Pendeen Cemetery. The war memorial is in the centre of the photo at the end of the path, but we shall take a look around the cemetery first. As I mentioned in the previous Pendeen post, some of the headstones we shall visit here are those of miners who lost their lives plying their trade deep beneath the Cornish earth.
Of course, mining was a reserved occupation during the Great War; the miners were required at home to supply the ever-expanding needs of war-time industry. Apart, that is, from those whose expertise was needed overseas, where, from 1915 onwards, underground warfare was taking a more and more prominent role beneath the shell craters of No-Man’s Land.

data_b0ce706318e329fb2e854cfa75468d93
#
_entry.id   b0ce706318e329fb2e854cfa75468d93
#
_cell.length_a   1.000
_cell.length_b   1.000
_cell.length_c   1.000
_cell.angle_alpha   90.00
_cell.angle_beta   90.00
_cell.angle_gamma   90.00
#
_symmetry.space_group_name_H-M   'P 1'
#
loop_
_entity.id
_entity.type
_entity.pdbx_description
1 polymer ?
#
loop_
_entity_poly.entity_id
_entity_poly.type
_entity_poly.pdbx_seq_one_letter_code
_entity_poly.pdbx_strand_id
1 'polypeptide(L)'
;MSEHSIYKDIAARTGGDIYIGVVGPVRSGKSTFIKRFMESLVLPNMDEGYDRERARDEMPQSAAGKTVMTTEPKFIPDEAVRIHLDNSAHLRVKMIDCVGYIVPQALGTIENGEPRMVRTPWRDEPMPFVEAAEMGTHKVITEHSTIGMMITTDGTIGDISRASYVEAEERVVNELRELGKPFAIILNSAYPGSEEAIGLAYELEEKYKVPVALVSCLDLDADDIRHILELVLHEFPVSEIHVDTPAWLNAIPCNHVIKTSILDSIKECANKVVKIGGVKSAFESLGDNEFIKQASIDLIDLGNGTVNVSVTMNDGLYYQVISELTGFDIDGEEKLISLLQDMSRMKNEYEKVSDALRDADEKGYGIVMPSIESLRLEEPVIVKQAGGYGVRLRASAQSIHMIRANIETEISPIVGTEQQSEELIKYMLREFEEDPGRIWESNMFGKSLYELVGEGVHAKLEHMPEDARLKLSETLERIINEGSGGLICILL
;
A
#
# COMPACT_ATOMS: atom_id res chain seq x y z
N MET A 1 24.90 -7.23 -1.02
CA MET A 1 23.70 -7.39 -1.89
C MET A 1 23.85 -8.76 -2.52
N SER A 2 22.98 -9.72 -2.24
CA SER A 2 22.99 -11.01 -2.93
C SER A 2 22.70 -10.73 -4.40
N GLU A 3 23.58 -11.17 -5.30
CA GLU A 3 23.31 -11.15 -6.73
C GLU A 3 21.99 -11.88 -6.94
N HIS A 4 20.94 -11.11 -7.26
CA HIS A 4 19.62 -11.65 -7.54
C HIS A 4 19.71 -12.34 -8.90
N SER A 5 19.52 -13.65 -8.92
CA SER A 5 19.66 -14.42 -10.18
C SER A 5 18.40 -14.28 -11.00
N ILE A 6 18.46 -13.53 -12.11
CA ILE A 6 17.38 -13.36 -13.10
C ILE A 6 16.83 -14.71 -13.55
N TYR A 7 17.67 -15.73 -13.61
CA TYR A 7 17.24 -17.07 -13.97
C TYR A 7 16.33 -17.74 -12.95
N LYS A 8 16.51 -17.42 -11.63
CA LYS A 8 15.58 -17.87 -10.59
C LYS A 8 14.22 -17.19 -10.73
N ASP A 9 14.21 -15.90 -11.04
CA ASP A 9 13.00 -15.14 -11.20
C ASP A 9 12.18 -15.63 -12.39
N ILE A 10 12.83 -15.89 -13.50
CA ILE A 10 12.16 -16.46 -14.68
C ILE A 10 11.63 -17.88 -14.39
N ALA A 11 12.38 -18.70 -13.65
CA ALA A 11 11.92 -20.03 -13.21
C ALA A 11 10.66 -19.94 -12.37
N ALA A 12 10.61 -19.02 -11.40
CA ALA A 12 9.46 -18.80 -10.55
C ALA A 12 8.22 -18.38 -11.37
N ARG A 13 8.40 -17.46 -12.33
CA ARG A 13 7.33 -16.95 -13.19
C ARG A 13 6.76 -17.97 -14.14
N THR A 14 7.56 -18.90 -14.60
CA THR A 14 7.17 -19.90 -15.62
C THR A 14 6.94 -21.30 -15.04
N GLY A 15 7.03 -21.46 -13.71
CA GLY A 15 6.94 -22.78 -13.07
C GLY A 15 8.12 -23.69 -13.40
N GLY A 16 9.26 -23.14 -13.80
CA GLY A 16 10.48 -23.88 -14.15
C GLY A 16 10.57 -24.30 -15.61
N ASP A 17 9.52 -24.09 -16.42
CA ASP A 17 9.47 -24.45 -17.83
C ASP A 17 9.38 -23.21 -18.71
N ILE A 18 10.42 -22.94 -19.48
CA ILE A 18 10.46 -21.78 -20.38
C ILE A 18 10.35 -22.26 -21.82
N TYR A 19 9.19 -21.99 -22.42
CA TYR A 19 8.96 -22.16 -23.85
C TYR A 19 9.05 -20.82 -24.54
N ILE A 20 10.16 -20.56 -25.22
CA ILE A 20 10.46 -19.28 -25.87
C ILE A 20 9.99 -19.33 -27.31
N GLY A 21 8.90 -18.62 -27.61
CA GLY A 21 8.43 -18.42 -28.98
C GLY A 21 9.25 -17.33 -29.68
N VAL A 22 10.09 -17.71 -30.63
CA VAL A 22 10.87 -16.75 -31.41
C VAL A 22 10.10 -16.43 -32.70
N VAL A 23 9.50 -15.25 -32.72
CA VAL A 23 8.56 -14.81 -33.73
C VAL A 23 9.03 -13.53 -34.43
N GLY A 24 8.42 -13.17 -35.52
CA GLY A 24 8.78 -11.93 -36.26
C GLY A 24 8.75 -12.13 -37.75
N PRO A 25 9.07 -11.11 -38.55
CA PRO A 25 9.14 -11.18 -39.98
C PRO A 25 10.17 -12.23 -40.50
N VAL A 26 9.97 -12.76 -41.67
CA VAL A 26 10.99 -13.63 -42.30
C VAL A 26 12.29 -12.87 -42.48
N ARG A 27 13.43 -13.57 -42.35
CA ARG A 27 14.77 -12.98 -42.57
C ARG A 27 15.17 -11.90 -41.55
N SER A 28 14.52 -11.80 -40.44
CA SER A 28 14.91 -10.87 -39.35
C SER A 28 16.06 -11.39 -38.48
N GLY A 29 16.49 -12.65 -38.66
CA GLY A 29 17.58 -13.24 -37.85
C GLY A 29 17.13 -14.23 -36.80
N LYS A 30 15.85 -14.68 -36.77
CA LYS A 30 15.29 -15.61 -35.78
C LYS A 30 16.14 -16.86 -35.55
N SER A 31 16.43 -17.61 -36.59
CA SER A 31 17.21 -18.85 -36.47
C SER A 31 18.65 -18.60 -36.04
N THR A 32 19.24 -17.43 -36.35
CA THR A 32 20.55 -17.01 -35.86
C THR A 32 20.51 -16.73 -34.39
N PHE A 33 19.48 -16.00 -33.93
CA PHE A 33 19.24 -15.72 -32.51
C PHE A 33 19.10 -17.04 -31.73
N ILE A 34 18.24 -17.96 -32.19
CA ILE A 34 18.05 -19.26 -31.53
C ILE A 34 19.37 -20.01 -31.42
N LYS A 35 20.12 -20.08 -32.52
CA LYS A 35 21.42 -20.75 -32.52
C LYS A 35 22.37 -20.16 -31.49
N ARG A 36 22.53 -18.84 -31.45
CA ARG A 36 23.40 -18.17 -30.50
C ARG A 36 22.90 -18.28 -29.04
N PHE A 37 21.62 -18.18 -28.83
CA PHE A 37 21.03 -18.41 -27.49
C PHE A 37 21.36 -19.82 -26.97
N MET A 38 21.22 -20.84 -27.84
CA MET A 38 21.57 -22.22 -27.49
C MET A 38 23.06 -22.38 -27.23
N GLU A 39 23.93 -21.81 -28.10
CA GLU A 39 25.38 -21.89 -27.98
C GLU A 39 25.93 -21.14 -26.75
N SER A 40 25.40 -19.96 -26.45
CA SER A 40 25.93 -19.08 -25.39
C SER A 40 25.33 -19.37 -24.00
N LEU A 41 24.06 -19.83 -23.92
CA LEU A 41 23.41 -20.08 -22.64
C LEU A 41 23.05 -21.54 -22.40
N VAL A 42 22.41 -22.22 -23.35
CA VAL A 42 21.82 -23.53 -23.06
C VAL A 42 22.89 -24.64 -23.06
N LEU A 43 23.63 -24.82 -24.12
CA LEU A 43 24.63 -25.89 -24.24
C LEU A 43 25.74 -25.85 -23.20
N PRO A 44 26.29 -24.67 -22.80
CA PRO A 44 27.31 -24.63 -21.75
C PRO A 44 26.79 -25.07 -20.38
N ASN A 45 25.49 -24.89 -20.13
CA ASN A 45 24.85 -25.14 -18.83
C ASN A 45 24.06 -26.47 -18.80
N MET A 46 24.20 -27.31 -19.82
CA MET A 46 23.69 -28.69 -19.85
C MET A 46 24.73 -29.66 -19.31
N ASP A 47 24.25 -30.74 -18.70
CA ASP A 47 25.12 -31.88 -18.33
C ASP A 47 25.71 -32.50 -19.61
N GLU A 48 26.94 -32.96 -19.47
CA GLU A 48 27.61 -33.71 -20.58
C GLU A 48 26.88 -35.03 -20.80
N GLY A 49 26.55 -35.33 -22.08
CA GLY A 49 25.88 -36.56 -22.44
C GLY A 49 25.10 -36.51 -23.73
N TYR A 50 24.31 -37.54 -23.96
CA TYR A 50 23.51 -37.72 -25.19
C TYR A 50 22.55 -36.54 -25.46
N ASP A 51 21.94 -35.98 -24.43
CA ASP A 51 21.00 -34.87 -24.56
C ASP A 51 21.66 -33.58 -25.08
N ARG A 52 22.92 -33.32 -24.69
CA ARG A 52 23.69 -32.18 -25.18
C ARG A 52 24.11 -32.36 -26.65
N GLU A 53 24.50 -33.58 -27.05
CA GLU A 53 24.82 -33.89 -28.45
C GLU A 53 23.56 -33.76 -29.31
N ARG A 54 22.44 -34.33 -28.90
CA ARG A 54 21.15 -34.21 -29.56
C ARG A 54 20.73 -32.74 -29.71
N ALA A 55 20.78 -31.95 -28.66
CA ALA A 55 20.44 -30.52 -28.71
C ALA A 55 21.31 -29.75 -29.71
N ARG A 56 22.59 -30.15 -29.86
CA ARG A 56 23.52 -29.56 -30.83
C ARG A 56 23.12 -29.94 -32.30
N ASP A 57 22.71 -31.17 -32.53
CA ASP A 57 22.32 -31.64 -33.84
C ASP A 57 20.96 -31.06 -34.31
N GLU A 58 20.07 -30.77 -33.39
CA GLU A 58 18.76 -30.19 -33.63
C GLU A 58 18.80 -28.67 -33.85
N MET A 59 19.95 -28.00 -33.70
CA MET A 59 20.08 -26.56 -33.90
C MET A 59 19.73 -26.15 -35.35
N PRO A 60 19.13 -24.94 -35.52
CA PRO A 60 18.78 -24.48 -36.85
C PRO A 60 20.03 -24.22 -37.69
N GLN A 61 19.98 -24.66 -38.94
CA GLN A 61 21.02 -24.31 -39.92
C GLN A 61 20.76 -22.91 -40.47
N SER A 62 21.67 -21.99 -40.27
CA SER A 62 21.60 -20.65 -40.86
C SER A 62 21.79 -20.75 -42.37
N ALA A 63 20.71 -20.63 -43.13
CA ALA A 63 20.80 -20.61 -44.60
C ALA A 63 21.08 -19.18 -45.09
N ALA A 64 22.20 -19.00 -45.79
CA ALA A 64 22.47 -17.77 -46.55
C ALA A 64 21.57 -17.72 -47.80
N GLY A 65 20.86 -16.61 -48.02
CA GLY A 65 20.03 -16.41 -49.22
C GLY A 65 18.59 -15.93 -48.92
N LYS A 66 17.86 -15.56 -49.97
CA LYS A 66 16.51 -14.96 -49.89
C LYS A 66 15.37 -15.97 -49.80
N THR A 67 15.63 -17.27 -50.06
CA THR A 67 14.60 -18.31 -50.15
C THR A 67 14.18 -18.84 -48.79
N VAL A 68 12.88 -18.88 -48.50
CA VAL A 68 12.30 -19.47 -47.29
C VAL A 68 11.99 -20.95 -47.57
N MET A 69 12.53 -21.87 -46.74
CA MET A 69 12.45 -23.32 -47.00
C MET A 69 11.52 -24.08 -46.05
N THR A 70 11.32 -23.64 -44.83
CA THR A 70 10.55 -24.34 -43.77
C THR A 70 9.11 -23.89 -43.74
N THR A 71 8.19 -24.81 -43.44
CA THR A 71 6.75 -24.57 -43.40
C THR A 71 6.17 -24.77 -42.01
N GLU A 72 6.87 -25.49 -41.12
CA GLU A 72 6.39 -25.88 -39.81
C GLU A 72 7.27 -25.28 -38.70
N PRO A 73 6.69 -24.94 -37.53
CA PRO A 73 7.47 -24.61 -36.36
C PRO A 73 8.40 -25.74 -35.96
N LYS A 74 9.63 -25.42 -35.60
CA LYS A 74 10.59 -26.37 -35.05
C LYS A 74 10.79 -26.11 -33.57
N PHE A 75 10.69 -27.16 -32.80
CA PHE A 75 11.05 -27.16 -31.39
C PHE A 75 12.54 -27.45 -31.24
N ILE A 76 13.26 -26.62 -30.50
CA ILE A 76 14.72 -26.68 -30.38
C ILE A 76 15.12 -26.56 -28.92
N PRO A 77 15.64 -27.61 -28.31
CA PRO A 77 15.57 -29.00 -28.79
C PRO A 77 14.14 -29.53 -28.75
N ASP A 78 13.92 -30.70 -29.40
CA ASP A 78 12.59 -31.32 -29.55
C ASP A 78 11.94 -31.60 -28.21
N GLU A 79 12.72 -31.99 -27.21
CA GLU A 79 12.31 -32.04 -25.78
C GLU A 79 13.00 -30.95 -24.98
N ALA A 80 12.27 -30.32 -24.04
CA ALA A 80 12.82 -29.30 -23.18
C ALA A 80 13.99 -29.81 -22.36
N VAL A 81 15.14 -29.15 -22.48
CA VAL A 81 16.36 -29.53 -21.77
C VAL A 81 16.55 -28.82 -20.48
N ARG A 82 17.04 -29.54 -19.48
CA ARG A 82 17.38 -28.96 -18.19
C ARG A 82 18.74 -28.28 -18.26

Which makes the fate of the 31 men, like James Vingoe Trembath, who died in the Levant mine disaster on 20th October 1919, and whose grave is pictured here, all the more poignant. Although I don’t know for sure, men who had survived the horrors of the war beneath the trenches probably died that dreadful day when the man engine collapsed down the shaft, taking its human cargo with it.
A lone South African, a long, long way from home. His date of death is two years after the war’s end, and I wonder why he was still in this country at that time. I can’t imagine there are very many later South African First World War burials over here.
And so to Pendeen war memorial: